The courtroom was packed for a preliminary inquiry into the murder of five young people at a get-together last spring, who were celebrating the end of the university school year.
Lawrence Hong, Kaiti Perras, Jordan Segura, Joshua Hunter and Zachariah Rathwell were killed at a Brentwood home on April 14, 2014.
Matthew de Grood is charged with five counts of first-degree murder.
Members of the victim’s family and de Grood’s family filled the courtroom on the first day of the preliminary inquiry, which began March 2. Crown prosecutor, Neil Wiberg, says he expects to call 13 witnesses.
Details of the week-long court hearing cannot be published prior to a trial, but members of the murder victim’s family were present to hear testimony from witnesses in the case.
Emotions were high in the courtroom, with people crying in their seats, while de Grood sat in the dock listening intently and occasionally drinking from a glass of water.
Lawrence Hong’s parents, who immigrated to Canada from the Philippines in the 90s, were in the courtroom with their son, Miles, to hear the disturbing details.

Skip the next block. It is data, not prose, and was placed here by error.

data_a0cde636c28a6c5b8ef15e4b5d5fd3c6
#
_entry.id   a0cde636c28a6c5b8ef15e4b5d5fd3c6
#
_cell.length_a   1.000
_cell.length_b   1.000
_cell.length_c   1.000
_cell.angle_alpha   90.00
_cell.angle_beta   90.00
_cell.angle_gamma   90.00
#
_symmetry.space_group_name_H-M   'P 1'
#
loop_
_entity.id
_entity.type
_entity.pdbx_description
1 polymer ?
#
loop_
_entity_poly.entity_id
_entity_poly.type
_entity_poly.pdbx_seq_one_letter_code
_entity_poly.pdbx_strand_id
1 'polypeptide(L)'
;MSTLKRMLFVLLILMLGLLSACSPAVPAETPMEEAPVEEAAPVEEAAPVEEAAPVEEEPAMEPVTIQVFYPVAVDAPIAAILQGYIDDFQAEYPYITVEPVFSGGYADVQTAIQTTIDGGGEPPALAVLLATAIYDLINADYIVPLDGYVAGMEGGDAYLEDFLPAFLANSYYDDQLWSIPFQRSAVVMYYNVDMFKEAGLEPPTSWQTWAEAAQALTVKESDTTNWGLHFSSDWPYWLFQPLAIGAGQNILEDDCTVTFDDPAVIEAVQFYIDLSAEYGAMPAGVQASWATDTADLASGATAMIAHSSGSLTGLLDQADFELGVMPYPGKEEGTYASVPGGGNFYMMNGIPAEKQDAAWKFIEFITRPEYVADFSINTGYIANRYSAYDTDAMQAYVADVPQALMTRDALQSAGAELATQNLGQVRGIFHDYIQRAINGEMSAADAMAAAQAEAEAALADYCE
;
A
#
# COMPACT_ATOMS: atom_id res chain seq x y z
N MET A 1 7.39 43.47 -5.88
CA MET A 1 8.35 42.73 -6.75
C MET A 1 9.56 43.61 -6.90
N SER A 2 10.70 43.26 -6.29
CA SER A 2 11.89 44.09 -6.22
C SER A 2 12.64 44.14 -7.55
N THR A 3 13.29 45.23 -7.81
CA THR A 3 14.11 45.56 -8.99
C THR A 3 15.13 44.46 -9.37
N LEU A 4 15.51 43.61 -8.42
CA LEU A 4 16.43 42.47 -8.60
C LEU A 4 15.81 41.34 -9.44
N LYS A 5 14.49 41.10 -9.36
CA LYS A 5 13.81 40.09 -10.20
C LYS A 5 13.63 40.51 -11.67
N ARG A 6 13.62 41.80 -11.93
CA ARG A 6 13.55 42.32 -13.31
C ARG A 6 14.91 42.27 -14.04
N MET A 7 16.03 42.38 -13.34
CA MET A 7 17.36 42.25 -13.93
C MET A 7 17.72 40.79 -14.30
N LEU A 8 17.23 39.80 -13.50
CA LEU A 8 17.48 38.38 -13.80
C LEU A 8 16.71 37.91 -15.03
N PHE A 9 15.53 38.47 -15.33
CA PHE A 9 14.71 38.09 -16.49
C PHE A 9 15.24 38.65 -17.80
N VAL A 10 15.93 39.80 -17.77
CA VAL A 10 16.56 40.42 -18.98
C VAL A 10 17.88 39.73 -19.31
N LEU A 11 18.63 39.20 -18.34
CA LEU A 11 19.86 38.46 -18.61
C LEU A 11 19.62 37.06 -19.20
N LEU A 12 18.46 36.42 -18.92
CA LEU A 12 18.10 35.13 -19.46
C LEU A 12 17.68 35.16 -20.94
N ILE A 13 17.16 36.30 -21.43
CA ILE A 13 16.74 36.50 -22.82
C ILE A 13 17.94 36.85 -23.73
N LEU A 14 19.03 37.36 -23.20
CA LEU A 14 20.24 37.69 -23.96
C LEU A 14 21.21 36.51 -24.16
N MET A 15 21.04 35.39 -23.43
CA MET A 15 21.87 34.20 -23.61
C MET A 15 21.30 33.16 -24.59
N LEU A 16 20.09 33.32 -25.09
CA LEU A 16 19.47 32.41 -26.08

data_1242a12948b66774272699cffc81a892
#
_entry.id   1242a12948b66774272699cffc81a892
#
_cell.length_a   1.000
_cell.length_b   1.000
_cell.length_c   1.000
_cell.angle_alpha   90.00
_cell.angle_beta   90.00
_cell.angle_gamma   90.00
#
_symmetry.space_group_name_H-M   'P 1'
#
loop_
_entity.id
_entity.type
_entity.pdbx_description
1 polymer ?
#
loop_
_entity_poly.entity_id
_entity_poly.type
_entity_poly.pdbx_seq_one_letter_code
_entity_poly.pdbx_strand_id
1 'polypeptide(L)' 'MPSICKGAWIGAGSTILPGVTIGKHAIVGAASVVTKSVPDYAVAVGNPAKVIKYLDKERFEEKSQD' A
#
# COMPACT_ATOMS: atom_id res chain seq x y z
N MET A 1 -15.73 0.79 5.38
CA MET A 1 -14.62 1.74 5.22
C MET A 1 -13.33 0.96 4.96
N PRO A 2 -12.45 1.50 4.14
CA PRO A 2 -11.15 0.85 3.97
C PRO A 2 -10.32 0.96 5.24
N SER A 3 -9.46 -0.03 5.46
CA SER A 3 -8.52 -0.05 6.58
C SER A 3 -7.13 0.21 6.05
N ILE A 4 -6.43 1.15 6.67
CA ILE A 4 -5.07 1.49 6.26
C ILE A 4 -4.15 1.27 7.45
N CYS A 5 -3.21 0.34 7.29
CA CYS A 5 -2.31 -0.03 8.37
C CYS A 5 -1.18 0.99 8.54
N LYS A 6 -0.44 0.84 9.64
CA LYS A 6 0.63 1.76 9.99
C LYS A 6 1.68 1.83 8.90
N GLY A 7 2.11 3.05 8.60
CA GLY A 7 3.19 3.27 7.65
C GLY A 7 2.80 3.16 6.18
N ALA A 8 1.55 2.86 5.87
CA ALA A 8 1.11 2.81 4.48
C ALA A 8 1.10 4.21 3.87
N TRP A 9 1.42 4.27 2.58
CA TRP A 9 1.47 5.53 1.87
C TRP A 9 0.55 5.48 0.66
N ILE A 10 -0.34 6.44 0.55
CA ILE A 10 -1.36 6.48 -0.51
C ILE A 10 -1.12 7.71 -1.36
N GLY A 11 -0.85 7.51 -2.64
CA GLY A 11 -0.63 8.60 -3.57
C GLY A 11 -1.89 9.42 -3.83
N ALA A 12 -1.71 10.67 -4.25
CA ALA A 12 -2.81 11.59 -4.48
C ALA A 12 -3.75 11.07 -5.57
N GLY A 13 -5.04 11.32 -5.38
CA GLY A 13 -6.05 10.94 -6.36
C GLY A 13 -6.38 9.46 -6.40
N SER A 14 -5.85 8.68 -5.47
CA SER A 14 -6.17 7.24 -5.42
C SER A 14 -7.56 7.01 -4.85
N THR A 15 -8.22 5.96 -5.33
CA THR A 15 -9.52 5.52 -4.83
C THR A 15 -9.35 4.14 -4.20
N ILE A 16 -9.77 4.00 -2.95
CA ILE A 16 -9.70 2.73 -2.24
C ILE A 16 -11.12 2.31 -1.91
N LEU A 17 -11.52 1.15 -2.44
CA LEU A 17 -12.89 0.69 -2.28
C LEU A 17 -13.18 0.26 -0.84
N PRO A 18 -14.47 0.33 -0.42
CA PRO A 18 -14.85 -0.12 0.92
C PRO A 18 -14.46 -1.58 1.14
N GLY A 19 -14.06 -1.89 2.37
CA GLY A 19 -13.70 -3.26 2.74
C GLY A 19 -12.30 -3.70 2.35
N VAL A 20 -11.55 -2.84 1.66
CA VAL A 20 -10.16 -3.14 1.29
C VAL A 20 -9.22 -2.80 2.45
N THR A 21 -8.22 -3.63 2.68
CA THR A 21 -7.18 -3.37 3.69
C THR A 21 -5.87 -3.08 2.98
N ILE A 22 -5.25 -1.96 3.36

The Hongs have not commented on the case. The victim’s families have been commenting jointly and most recently sent out a letter asking for privacy.
Hong was only weeks away from graduating university with a degree in urban studies when he was killed.
Crown prosecutor Neil Wiberg says the proceedings are hard on the family.
“They are very upset, obviously,” he says. “Five outstanding young people were murdered and I’m sure this brings back horrible memories.”
de Grood’s lawyer, Allan Faye, says his client is also anxious about the proceedings.
“There are lots of family members of friends for both the victims and my client and everybody is going to be reliving some very, very traumatic events,” Faye says.
de Grood underwent a 30-day psychological evaluation and has been receiving treatment since his arrest, Faye says.
“He is very anxious about this,” Faye says. “Reliving this event obviously is very, very difficult for him and he, like anyone in this situation, wants to move forward and try to bring this matter to a close.”
de Grood is not getting any preferential treatment because his father is a senior police officer, Faye adds.
“He’s being treated like another individual charged with these types of offences,” Faye says. “His father’s status has not affected that whatsoever. Having said that, obviously there are some people that have some concerns about that. There might be some concerns about him that while he is in custody that he is a police officer’s son. I have not heard about anything untoward happening. That is always a concern.”
Wiberg was brought in from Edmonton to handle the Crown’s case to prevent any conflict with local Crown prosecutors who may have worked with de Grood’s father.
At the end of the preliminary inquiry the judge will determine if de Grood will stand trial. A trial would not be set until a later date.